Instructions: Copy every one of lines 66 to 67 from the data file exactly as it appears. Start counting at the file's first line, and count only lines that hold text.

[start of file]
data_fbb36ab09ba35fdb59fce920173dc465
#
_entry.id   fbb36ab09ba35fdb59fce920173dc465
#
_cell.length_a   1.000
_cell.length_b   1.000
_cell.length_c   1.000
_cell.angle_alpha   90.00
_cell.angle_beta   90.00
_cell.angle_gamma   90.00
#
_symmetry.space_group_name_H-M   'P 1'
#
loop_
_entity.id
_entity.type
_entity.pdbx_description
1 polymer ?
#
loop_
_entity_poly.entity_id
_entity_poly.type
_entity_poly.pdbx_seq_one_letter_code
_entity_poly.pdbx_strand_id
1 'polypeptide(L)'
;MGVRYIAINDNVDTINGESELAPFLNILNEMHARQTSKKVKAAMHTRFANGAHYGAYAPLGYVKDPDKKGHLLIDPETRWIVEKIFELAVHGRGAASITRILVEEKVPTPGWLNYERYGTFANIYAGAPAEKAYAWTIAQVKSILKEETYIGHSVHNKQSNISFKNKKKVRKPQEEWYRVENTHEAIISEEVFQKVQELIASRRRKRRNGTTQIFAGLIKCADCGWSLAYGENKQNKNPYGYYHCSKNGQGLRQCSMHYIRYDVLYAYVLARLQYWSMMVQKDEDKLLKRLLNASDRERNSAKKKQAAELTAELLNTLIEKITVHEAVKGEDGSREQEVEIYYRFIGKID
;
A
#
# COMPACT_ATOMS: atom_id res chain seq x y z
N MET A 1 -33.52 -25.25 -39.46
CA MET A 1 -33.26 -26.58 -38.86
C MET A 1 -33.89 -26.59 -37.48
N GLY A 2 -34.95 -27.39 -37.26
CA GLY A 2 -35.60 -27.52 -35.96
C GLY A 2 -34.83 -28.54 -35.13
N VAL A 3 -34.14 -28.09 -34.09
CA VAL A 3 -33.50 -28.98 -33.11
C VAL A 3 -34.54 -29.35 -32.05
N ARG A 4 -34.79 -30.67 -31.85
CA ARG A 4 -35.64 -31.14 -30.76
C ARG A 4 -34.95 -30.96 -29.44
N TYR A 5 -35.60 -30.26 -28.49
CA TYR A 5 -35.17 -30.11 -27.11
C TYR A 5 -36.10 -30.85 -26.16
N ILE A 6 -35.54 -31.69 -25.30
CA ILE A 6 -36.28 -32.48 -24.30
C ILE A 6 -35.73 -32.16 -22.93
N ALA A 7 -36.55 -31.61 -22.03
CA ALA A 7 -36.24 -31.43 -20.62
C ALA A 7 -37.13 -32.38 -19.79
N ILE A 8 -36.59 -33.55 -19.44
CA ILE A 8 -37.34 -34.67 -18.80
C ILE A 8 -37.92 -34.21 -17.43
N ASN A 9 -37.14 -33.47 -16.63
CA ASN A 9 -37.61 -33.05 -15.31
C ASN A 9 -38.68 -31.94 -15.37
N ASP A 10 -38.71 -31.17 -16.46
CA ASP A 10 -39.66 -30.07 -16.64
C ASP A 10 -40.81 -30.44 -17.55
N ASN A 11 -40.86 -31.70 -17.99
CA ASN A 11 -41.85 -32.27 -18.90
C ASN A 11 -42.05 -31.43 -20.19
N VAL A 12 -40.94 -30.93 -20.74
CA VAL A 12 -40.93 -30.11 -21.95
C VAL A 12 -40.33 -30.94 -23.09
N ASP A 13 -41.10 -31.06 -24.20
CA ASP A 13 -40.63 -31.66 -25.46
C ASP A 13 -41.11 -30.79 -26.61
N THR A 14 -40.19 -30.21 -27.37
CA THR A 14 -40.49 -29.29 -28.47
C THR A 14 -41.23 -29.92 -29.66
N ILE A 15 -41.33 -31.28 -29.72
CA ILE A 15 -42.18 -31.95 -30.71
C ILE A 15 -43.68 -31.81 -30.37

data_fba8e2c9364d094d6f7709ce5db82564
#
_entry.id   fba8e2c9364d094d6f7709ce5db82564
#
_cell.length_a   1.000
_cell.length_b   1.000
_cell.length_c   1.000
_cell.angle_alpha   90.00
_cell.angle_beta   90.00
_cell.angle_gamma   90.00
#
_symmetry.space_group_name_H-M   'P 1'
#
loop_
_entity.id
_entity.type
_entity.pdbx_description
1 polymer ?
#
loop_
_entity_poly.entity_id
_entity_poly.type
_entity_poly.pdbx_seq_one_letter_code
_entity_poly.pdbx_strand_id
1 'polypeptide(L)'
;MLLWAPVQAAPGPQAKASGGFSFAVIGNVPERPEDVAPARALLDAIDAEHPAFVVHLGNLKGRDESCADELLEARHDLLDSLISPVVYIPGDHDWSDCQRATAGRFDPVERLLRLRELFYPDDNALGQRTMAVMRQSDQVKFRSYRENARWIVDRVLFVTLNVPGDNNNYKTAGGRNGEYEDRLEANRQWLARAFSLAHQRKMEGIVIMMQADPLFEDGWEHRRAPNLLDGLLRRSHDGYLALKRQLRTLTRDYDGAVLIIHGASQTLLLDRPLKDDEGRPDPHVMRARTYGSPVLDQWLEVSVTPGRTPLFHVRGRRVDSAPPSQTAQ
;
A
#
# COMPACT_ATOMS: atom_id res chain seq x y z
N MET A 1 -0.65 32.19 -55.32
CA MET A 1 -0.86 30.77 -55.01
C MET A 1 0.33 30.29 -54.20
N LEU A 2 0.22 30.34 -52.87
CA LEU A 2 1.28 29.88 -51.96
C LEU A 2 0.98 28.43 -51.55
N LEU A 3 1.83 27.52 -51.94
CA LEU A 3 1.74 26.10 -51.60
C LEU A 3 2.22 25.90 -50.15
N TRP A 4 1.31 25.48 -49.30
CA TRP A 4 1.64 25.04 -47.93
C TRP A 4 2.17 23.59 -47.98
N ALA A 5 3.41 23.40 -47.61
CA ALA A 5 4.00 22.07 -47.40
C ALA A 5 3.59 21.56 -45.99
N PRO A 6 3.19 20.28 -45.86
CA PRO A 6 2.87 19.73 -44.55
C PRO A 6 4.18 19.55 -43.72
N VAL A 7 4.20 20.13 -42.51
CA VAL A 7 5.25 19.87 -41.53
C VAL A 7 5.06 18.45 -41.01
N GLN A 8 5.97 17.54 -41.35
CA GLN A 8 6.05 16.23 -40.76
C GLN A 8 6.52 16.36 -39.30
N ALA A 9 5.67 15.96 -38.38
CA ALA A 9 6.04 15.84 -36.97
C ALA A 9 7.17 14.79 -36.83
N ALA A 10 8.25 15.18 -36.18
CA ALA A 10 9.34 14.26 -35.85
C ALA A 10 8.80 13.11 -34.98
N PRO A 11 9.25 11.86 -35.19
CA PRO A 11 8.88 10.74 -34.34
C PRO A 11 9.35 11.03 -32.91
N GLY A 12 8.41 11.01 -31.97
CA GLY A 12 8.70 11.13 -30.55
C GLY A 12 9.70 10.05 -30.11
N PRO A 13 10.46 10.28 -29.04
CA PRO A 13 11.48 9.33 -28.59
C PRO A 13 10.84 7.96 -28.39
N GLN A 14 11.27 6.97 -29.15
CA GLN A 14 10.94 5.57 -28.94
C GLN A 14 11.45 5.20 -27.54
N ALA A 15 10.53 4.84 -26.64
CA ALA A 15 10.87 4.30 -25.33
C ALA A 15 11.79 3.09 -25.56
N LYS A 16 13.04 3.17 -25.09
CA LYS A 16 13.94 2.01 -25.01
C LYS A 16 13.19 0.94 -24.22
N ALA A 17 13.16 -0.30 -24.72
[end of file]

C VAL A 12 -40.33 -30.94 -23.09
N ASP A 13 -41.10 -31.06 -24.20